G. Richard Holt, MD, MSE, MPH, is Professor and Program Director of the Department of Otolaryngology-Head and Neck Surgery at the University of Texas Health Science Center in San Antonio.
Explore This IssueMay 2007
Colonel, Medical Corps, Flight Surgeon, Texas Army National Guard, Brigade Surgeon, 36th Combat Aviation Brigade, Camp Anaconda, Iraq
This is a short narrative of the experience of this otolaryngologist, who was deployed to Iraq to participate in Operation Iraqi Freedom. My experience was somewhat different from that of Colonel Brennan, but not uncommon to generations of otolaryngologists who have served in a war or conflict in a position other than this specialty. Individuals such as Drs. Jack Hough, Ted Cook, Roger Crumley, and Christopher Post come to mind as examples of dedicated otolaryngologists who were at war in another position—I cannot list all those who have served.
Like Dr. Brennan, I have been a flight surgeon in the military (he in the Air Force, I in the Army) for several decades. In this capacity I have served with airborne and special forces units, medevac units, the US Space Command, and NASA. When I was recalled to active duty in the summer of 2006 and mobilized for duty in Iraq, I had no misgivings about the mission, but was sorry that my family and my colleagues would have to carry a heavy load in my absence. They helped me tremendously, and I publicly acknowledge my appreciation to them.
I was assigned as the Brigade Surgeon for the 36th Combat Aviation Brigade, a unit of the 36th Infantry Division. I had no prior contact with this unit, but understood it had been significantly augmented to a force of nearly 3000 airmen and soldiers from 44 states. It would prove to be an interesting challenge to organize and manage the medical assets of so many diverse units and personnel. Although the brigade composition was like a patchwork quilt, the brigade commander, an aviator and attorney, was a strong and competent leader and unit cohesiveness was achieved.
I met the brigade in Kuwait—at a staging camp there. The bulk of the brigade had been training at Fort Hood, TX, for six months prior to deployment, so I needed to get up to speed quickly with the others. In Kuwait, we experienced one of the hottest locations on earth—138 degrees and sunny! In fact, it felt like a blast furnace, and I never got used to it. The sandstorms were so forceful that my protective goggles were pitted by the particle blasts. It was there that I became acquainted with the flight surgeons, aeromedical physician assistants, and the flight medics whom I would need to bring together into an efficient and effective medical asset team.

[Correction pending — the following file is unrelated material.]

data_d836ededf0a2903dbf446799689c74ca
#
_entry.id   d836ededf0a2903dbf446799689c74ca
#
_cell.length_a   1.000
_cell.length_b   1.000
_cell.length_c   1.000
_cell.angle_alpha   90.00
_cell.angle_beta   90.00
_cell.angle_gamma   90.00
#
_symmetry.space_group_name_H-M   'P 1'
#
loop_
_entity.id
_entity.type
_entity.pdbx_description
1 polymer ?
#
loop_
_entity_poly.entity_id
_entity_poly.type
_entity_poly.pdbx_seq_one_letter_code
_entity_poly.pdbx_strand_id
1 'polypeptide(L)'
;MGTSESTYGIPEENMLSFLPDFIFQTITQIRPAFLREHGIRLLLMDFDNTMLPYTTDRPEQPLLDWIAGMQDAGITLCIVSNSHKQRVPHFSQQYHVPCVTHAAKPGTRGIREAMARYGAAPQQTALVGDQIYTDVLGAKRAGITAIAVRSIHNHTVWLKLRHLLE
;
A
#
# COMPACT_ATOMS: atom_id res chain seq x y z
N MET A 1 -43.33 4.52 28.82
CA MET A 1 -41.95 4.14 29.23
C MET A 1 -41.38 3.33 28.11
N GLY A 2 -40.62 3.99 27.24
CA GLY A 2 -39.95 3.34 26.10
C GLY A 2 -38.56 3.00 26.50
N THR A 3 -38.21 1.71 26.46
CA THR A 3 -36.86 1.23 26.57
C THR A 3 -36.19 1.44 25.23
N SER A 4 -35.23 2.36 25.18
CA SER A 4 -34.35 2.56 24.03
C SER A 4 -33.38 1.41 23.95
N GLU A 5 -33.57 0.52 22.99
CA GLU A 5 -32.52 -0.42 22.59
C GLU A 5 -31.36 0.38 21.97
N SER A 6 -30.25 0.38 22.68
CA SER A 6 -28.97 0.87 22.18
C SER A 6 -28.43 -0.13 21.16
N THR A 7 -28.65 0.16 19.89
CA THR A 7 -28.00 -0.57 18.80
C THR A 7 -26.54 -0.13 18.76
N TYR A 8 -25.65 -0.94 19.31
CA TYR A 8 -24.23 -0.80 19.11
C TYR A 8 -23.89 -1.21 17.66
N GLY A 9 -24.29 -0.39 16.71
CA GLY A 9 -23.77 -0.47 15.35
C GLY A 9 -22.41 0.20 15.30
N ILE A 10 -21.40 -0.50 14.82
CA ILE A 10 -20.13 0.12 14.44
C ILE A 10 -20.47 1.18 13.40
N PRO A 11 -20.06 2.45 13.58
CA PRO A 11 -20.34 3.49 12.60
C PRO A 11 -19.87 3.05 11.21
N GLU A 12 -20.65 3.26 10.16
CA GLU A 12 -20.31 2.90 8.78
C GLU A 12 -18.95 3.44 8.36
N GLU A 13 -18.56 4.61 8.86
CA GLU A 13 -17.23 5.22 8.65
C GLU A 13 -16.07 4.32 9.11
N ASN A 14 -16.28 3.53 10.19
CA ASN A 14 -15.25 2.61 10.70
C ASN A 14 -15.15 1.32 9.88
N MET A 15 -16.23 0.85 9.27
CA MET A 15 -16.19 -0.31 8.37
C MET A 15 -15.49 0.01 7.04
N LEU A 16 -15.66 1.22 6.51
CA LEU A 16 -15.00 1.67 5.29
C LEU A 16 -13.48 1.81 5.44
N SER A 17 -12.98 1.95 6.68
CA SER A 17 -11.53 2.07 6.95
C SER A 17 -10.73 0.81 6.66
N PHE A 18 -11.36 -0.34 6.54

Our flight from Kuwait to Iraq involved an interesting, corkscrewing approach to the airfield to avoid SAFIRE [small arms fire]. The military airfield in Balad, Iraq, is the busiest military airport in the world now. It is divided into two sides—one for the US Air Force and one for the US Army aviation assets. The US Navy and Marines had a few helicopters on the Army side, as well. My brigade was composed of attack, air assault, and medevac helicopters with quite a variety of missions. My job as brigade surgeon was to organize and manage the medical assets of the brigade as they were needed on the various missions, as well as to be responsible for the overall health of the brigade personnel. I also advised the brigade commander on health issues and flight medicine issues that could affect the missions.
I was in charge of an aviation medicine clinic, which was primarily to care for the aviation crews and keep them flying, but also to care for the rest of the personnel in the brigade. I regularly cared for patients with a wide variety of problems, including dislocated joints, cardiac events, renal stones, reactive airway disease, lacerations and fractures, GI epidemics, and other minor emergent conditions. I was also involved in medical evacuation and casualty recovery missions, primarily through our air ambulance battalions.
Young men and women who were injured in a firefight or involved in an explosion (usually an IED) required immediate air evacuation, no matter what the circumstances—day or night, or even if the firefight was still going on. I have the greatest respect for the flight crews and medics who voluntarily went to these sites, even though dangerous, and extracted the wounded soldiers for transfer to the nearest combat hospital. There, my colleagues in otolaryngology would often be involved in their care, particularly with respect to head, face, and neck injuries.
I cannot emphasize too strongly the dedication, selflessness, and bravery of those men and women who each day would go out on convoys, travel on dangerous roads, fly over enemy territory, and put themselves in harm’s way, to do their job for our country. They are all volunteers and some of the finest young people I have had the pleasure of knowing. It was very sad to see their broken bodies after their injuries, but these fine young people never complained about being in a war that was not popular at home. Even the most seriously wounded, if they were able to speak, asked when they could return to their fellow soldiers.
I was honored to be able to participate in a small way in the medical care of such individuals, and pray each day for the safety of each remaining behind in Iraq.
©2007 The Triological Society